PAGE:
I lost the label on a bag of some sort of spice, and trying to figure out what it is got me really curious of what it possibly could be and what use it could ever serve.

It is light brown, even slightly tan (reminiscent of natural sugar). It has a very slight woody smell, with possibly an undertone of heat. It has no real taste, possibly woody again, and is slightly gritty. It makes me think of ground up bark, if 99% of the flavor was removed.

What spice does not have any flavor or aroma? This seems like an contradiction.

  • 7
    A spice that's 10 years old? Seriously, how old is the spice - age may have removed most of the oil that would impart flavor in many
    – Joe M
    Aug 22, 2017 at 20:20
  • 6
    I'm with @Joe here: if it's a tasteless spice, it's not a spice any more, no matter what it once was. You might want to read about shelf life and proper storage conditions for spices to avoid finding more "mysteries" in the future. I give my spices a quick sniff every six months or so - whatever has gotten stale or lost its aroma needs to go.
    – Stephie
    Aug 22, 2017 at 20:51
  • 6
    (Tan, woody and hint of heat could be cinnamon or nutmeg or even ginger...)
    – Stephie
    Aug 22, 2017 at 20:55
  • 2
    Could you try toasting it for a few minutes? Blooming spices can help the flavor and smell come out. I would agree with @Stephie though, cinnamon or nutmeg are likely choices.
    – Wolfgang
    Aug 22, 2017 at 21:10
  • 2
    A photo might also help, though at this point it is probably improper for consumption anyway Aug 23, 2017 at 12:08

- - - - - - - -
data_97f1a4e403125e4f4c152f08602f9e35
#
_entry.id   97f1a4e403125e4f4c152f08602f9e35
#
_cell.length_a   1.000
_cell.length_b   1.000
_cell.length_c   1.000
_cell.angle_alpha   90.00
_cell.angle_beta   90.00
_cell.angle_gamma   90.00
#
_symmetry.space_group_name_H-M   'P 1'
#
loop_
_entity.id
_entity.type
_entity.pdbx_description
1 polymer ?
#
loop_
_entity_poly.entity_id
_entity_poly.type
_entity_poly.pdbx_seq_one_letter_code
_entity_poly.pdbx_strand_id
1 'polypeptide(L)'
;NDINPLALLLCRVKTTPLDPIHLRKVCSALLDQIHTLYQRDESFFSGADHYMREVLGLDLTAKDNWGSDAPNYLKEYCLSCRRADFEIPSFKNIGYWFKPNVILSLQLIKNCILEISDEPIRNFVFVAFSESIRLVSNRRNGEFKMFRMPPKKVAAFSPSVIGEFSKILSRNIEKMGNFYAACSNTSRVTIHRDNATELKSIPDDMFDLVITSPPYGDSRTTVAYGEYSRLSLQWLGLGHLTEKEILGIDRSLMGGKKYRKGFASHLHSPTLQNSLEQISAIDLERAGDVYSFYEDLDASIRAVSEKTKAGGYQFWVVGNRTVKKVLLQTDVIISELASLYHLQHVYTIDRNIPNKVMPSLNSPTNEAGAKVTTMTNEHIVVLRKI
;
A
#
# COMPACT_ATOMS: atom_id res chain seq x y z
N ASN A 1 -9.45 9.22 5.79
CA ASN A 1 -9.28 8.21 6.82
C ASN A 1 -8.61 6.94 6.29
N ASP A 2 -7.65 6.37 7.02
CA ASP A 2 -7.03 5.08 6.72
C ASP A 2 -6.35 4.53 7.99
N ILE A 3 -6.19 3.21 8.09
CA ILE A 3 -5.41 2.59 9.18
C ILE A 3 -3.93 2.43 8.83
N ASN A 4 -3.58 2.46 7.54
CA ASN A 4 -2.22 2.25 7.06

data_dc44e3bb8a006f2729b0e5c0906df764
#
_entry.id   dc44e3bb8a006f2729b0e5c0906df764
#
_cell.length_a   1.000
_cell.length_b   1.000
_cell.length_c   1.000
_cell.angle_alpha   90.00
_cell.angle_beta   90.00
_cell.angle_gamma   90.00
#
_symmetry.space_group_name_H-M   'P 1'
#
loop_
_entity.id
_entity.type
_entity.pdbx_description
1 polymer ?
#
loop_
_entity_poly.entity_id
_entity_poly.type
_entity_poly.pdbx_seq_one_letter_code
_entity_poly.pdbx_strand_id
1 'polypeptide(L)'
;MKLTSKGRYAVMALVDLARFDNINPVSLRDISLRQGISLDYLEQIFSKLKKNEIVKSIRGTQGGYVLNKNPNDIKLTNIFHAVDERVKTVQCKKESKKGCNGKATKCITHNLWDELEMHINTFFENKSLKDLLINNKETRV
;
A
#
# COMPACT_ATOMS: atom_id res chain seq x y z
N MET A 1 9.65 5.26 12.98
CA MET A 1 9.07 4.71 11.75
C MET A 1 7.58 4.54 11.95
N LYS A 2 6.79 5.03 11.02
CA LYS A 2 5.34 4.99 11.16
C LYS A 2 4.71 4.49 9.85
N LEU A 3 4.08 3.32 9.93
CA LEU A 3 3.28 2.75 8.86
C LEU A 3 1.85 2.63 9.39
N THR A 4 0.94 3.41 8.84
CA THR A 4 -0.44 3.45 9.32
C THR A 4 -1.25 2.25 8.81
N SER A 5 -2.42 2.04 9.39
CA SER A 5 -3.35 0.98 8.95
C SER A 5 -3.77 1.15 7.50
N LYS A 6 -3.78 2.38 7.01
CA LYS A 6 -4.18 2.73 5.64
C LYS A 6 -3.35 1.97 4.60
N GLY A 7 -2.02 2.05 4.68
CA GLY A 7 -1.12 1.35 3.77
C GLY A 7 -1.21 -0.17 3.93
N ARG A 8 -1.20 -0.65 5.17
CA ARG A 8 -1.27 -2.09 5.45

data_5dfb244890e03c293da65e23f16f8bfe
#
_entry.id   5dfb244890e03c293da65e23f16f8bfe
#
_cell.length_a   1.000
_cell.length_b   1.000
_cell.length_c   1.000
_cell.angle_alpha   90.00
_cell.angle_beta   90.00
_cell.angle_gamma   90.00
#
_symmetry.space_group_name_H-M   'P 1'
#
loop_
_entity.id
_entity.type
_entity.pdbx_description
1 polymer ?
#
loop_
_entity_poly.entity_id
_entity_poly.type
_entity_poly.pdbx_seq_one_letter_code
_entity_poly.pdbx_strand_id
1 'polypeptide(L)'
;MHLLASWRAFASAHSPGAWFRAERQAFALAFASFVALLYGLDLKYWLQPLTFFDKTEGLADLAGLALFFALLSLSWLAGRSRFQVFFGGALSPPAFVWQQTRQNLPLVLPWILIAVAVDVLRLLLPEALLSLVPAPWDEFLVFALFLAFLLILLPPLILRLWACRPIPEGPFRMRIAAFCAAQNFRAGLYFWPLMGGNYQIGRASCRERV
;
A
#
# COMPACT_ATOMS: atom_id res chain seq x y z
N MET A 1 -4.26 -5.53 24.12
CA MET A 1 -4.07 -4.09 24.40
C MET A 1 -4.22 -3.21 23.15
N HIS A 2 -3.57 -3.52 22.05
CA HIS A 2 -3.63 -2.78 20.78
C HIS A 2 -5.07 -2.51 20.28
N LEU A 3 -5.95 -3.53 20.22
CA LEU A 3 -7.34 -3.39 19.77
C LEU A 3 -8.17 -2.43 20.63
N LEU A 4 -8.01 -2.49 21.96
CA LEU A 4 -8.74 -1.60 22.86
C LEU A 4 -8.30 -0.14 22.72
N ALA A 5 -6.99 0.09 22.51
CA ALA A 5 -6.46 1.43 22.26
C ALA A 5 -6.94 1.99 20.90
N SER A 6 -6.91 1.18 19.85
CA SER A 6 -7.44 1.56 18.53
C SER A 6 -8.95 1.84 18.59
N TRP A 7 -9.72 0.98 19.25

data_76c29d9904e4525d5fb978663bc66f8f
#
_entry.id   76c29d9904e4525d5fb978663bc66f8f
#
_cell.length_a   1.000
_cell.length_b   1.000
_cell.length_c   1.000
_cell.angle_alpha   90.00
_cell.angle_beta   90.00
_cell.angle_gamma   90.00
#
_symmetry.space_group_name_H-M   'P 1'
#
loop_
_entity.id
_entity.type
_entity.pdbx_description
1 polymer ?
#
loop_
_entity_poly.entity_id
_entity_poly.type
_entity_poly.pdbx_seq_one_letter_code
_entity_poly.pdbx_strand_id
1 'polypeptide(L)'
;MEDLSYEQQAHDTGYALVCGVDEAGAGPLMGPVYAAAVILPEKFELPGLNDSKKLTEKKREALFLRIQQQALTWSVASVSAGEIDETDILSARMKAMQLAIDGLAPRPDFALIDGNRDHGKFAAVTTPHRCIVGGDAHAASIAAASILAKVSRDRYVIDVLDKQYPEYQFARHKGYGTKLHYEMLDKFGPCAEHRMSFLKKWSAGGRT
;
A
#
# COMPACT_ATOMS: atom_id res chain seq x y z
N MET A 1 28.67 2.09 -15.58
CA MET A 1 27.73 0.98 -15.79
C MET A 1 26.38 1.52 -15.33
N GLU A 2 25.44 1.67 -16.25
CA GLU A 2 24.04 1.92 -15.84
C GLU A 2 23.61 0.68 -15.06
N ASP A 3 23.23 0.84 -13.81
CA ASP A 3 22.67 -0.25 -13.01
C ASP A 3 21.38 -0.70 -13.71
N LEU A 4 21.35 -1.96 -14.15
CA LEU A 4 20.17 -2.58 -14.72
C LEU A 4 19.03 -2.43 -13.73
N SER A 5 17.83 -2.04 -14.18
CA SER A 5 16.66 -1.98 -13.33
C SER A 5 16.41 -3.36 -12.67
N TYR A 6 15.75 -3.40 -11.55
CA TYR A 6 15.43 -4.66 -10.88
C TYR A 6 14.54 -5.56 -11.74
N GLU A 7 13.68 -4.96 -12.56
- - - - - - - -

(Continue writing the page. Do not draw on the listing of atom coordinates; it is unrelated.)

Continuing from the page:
3 Answers 3


What spice does not have any flavor or aroma?

A stale, old one. The flavors in spices are volatile— they don't last forever.

  • 1
    The technical term for this is "trash".
    – Rob
    Feb 3, 2021 at 11:32

I suspect the spice in question was a ground paprika, which has always been one of the weakest dried spices in my opinion.


I was searching for a spice that has no flavor and found this question. If a spice has no flavor, then it probably has no aroma either. Such a spice would be used for texture or color. I was specifically looking for a spice that only was used for its color. If I were to make a guess about what you have found was a cinnamon-sugar mix for cinnamon toast. It would explain the graininess from the sugar and the lightness in color. You mentioned an undertone of heat. This reminded me of cinnamon candy. They can mix cassia (Chinese cinnamon aka false cinnamon) with cinnamon and there is no regulation on quantity or percentages for store-bought cinnamon powder.


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